In our third edition of the Donut Dollie Detail, Mary Blanchard Bowe tells her experiences of close calls, spending time with courageous young men at the hospitals and playing Santa for the troops (see actual 8mm film of Mary handing out ditty bags to soldiers at the end of this post).
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Please meet Red Cross Donut Dollie Mary Blanchard Bowe…
I needed a job after college. I was an army brat, so I like to travel. My college suite mate, Dorset Hoogland, applied and told me about it. I was turned down at first, but after I returned from my time in Vietnam I found out my dorm supervisor spoke up for me, so I got hired because of her intervention. It sounded exciting and different and I had never been there. I wanted to know what was going on.
When and where were you stationed in Vietnam?
Dong Ba Thien with the 18th Engineers, Pleiku with the 4th Infantry Division, Tuy Hoa with the Air Force, and Quy Nhon with the Army and Navy ships.
What was a routine day like in Vietnam?
5 AM off to the flightline at the base camp to catch a ride to fire bases. We went to as many as we could 5+ days a week, got home to my desk, opened our C-rations or canned food and ate, visited, and went to bed or went to functions at home base then to bed. Covered our heads because rats would crawl over us in our Quonset huts.
Did you ever have any “close calls” either on base or in any vehicles?
Coming back from a fire base in a bubble helicopter (three of us) and the pilot was showing off, flying too low, we were fired at so we took off fast. Also, we almost always had suicide bombers come through the perimeter at night at Pleiku, so we spent time in the bunker.
Were you ever injured while in Vietnam?
A 2-ton truck slammed into the back of our jeep during a base camp run and I got bad whiplash in the neck, very sore.
What was it like to visit the soldiers in the hospitals?
The best experience of my tour was going to the hospital and visiting with the soldiers (I would volunteer on Sunday). The injured were the most courageous soldiers I have ever known! They loved to see us and had the greatest sense of humor ever! They were the most inspiring young men and inspire me to this day. With all they had to deal with, missing limbs etc., they always had a smile to give. WOW!
How was the transition returning home to the United States?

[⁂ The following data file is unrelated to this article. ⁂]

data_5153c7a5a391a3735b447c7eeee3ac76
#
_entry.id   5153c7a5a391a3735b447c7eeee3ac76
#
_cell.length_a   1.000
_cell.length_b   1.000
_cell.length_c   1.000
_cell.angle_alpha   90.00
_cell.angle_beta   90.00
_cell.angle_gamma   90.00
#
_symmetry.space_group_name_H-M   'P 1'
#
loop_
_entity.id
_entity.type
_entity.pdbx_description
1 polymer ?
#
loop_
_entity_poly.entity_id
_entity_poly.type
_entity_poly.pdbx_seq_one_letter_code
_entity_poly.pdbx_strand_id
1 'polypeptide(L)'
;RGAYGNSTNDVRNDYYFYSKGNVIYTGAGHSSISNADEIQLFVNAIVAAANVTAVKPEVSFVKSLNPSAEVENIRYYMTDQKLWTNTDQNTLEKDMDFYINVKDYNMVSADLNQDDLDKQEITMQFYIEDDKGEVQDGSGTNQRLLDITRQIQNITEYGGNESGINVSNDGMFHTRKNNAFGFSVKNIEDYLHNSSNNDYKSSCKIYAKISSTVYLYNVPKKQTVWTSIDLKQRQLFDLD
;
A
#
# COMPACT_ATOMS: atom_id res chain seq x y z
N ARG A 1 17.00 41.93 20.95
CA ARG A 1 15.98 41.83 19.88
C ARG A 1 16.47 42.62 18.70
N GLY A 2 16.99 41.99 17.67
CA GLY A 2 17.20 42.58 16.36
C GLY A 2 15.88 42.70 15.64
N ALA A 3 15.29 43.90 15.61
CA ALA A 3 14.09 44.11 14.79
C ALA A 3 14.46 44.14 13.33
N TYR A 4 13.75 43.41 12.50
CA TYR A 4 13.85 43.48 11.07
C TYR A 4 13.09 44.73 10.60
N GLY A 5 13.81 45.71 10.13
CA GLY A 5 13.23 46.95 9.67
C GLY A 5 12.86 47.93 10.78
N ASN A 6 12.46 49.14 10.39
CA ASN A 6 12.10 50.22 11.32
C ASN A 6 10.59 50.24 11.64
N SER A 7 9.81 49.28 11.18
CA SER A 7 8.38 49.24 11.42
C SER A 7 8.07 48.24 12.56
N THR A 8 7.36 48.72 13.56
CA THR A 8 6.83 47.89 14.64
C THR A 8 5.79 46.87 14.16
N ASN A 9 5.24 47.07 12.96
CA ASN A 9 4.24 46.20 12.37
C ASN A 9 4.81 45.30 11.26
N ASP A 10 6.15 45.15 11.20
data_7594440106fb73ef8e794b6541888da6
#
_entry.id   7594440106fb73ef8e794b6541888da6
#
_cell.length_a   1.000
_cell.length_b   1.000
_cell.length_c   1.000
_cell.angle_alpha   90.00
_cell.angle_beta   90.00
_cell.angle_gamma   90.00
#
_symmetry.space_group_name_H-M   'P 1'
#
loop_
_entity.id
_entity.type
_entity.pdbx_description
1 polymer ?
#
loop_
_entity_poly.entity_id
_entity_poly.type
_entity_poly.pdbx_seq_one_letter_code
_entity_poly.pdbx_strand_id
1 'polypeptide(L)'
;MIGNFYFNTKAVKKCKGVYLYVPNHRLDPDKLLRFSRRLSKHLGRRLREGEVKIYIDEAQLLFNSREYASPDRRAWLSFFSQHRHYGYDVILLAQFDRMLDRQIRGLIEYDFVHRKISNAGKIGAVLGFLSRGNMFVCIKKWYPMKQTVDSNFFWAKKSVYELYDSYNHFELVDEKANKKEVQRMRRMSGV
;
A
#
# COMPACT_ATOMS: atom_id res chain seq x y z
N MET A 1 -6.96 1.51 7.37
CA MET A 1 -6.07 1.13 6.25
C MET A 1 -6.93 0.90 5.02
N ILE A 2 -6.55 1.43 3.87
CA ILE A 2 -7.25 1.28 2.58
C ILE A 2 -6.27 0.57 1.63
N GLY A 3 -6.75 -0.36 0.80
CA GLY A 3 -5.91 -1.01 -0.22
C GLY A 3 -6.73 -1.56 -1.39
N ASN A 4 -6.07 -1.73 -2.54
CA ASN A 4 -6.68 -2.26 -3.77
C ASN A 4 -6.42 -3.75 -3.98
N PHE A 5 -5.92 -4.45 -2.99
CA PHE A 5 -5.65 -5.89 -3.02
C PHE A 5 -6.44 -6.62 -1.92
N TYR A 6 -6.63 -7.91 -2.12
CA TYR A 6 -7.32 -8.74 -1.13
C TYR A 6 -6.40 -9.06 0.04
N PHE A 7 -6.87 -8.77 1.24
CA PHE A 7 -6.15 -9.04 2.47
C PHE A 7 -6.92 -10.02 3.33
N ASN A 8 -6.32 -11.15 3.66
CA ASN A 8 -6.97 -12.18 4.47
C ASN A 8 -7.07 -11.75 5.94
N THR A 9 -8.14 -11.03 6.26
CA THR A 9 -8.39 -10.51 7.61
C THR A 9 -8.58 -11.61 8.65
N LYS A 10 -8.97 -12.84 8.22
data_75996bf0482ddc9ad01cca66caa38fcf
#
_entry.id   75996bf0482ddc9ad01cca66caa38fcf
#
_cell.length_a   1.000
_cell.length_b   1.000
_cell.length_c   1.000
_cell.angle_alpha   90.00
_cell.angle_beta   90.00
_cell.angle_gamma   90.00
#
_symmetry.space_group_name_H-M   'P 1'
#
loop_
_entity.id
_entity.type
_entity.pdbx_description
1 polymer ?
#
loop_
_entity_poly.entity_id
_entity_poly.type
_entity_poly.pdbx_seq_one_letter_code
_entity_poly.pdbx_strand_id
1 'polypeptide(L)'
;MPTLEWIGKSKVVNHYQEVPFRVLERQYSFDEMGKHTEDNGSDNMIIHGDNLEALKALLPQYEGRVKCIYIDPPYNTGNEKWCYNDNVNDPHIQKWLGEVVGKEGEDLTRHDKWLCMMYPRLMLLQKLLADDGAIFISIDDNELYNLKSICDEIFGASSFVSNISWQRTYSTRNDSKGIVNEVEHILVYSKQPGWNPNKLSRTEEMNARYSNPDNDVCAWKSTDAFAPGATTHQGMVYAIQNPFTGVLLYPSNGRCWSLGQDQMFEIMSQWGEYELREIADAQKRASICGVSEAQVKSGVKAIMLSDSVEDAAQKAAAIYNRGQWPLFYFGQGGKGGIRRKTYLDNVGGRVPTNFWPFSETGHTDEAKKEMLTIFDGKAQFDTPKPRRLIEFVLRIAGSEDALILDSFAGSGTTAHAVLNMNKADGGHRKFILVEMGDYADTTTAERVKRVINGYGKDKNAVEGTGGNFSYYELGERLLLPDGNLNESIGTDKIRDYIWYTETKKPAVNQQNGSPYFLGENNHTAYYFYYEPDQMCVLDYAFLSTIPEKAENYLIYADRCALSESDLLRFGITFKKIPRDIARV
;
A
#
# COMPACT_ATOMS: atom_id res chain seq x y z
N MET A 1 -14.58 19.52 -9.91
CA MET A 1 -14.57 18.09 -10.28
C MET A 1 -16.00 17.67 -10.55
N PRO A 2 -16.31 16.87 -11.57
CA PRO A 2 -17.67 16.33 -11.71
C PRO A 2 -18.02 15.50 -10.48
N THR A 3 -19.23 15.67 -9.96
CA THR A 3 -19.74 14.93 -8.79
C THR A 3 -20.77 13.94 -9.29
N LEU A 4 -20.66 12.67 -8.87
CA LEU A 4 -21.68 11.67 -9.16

It was hard, I went through an emotional depression when I returned and was living in San Francisco. I would cry for no reason, walk the beaches, not want to do things. Just sorta living without being there. I pulled out of it and found out years later it was PTSD. Who knew then?
What would you like people to remember and understand most about the women who served?
We served for the troops and wanted to bring a touch of home into their lives, they were so young and homesick. To let them know that America cared about them, because all they heard was about turmoil and protest going on.
How do you feel Veterans think of your time having served with them? Have any Veterans expressed their feelings to you directly?
There are lots of veterans so it’s hard to know the ones I dealt with from D Troop in Pleiku, but those in New Mexico treated us like movie stars with many sweet toasts and hugs at their events. They were very supportive, even those that weren’t there and knew about us. I am invited every year to D troop’s reunions. I feel so honored. They told me “you girls were more veterans then we were”. So sweet!
Playing Santa and visiting over 1,000 troops or more in a day, and celebrating at midnight mass with troops surrounding me, and then going with the priest, with me as Santa, around the perimeter in a jeep to lift their spirits.
Flying in all kinds of aircraft, especially the loach and bubble helicopters.
Making the men laugh and the pristine beaches where we would get to swim in water so clear you could see your toes.
Visiting and helping the Montagnard villagers with irrigation projects and seeing their village. They were so hospitable and grateful for our visits. It was very impressive how they carried on in the midst of a war-torn country.
PLEASE NOTE: THERE ARE 2 PREVIOUS EDITIONS OF THE DONUT DOLLIE DETAIL THAT CAN BE SEEN HERE, JUST SCROLL DOWN TO READ EACH (AT THE BOTTOM, YOU’LL SEE A LINK TO GO TO THE NEXT PAGE OF DONUT DOLLIE DETAIL FEATURES)